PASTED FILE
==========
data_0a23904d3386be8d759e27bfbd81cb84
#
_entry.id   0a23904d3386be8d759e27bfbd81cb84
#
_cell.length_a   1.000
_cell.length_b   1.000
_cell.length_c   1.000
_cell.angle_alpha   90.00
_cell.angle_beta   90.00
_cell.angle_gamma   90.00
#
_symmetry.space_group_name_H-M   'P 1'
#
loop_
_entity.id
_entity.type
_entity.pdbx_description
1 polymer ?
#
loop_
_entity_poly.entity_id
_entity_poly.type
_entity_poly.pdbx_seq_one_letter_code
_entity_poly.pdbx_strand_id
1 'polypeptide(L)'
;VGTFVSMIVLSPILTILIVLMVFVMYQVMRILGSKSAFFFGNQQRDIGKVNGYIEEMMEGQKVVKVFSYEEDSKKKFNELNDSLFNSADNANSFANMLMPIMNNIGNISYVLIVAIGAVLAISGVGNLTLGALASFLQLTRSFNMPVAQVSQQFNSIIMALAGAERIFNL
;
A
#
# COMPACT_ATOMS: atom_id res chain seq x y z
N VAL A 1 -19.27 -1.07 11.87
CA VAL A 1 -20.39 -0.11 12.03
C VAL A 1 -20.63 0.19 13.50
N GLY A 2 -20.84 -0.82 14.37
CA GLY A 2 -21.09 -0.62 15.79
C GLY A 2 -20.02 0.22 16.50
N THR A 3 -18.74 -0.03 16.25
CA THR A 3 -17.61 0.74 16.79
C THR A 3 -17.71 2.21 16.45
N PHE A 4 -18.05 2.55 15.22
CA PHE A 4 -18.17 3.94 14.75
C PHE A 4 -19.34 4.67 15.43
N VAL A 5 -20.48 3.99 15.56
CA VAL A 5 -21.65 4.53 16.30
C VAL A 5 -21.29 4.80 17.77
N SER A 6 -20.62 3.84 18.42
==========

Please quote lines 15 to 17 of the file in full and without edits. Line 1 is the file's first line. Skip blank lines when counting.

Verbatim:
_entity.id
_entity.type
_entity.pdbx_description